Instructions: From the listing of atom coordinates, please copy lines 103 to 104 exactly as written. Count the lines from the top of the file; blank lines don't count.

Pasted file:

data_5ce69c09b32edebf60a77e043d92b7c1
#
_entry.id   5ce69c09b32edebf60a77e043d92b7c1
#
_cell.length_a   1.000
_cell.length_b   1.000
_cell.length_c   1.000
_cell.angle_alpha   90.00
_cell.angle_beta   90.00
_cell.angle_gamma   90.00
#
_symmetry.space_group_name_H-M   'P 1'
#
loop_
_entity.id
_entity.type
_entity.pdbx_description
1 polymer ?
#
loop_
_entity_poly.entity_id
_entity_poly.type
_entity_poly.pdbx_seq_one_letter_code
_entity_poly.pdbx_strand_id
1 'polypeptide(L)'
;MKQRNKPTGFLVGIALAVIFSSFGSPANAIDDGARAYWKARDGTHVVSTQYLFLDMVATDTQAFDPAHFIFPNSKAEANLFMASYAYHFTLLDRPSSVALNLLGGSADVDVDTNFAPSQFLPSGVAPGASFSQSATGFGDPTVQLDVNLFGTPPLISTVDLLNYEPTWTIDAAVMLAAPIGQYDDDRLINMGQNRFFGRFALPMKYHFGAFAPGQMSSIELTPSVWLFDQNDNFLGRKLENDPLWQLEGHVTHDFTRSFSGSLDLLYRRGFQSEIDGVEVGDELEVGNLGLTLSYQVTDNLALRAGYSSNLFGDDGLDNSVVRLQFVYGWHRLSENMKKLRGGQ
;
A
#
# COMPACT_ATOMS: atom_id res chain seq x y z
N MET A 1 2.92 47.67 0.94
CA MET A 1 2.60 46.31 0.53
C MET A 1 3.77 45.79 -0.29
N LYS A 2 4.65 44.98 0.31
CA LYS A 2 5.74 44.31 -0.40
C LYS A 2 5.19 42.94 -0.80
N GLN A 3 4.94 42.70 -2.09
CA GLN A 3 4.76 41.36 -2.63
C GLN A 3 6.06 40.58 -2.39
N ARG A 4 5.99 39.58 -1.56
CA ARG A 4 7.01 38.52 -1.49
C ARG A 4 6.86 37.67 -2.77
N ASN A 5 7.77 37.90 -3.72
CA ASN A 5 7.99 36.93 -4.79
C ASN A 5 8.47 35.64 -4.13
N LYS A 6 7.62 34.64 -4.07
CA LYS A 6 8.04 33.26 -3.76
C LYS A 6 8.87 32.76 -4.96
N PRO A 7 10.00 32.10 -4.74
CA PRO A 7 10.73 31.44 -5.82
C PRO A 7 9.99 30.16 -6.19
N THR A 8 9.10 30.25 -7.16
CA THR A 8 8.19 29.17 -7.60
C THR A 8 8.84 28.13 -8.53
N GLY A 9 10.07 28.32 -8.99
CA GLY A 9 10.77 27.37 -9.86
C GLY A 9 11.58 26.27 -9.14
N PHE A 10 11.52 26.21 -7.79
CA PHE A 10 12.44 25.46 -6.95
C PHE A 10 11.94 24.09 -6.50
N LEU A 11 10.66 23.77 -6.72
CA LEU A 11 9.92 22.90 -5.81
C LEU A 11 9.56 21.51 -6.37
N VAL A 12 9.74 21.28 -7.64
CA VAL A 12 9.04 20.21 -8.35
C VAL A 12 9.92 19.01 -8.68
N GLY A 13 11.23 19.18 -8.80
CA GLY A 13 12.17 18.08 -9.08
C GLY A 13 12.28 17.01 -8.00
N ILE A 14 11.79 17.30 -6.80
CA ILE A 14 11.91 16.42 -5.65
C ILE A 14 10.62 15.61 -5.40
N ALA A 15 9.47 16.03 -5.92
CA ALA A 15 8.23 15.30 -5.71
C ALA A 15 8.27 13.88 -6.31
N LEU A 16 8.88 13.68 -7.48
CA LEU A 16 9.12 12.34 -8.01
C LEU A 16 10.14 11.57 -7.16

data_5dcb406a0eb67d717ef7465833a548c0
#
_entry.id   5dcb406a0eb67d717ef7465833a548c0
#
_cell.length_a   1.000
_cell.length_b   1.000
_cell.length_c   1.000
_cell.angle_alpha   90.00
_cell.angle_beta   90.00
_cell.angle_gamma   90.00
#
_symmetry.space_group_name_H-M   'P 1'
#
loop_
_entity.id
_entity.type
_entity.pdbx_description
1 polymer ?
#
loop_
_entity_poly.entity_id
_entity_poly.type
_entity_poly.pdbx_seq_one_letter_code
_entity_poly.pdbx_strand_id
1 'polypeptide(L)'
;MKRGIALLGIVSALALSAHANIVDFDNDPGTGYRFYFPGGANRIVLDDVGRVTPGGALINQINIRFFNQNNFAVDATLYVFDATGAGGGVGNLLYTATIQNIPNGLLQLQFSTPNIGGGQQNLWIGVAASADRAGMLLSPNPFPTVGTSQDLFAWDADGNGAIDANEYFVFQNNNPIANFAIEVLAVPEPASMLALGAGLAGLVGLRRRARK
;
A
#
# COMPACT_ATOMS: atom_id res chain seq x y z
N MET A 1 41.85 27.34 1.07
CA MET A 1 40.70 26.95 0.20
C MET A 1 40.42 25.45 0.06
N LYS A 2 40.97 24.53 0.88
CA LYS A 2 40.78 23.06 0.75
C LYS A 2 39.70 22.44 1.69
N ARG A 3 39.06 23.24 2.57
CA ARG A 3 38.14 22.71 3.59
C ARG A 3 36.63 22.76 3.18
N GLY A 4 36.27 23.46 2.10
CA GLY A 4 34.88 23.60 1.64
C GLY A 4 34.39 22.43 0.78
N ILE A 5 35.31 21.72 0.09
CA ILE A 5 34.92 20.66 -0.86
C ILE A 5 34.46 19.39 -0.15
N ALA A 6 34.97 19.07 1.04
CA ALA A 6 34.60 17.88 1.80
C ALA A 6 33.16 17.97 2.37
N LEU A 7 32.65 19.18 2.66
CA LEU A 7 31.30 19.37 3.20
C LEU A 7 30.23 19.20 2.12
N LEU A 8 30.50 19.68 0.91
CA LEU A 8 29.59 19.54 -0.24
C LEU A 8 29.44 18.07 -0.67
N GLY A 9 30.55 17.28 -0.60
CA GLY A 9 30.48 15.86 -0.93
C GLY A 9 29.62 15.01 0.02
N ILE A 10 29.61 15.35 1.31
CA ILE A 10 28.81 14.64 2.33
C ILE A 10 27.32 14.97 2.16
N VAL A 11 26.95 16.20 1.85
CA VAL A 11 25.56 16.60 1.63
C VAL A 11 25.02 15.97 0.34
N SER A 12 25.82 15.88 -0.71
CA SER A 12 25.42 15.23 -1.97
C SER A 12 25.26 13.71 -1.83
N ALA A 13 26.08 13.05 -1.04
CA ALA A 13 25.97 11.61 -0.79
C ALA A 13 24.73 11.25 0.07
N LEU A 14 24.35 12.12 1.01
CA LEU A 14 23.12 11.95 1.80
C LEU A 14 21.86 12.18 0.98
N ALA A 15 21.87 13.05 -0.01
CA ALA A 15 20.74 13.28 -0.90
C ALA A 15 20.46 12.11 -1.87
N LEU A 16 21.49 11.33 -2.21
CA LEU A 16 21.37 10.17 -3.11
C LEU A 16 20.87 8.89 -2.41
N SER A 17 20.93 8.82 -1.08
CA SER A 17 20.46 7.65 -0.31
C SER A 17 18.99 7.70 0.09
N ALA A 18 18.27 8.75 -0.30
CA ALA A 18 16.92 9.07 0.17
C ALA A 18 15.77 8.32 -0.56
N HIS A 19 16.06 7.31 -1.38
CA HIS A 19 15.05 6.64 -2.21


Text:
1 'polypeptide(L)'
;MKRGIALLGIVSALALSAHANIVDFDNDPGTGYRFYFPGGANRIVLDDVGRVTPGGALINQINIRFFNQNNFAVDATLYVFDATGAGGGVGNLLYTATIQNIPNGLLQLQFSTPNIGGGQQNLWIGVAASADRAGMLLSPNPFPTVGTSQDLFAWDADGNGAIDANEYFVFQNNNPIANFAIEVLAVPEPASMLALGAGLAGLVGLRRRARK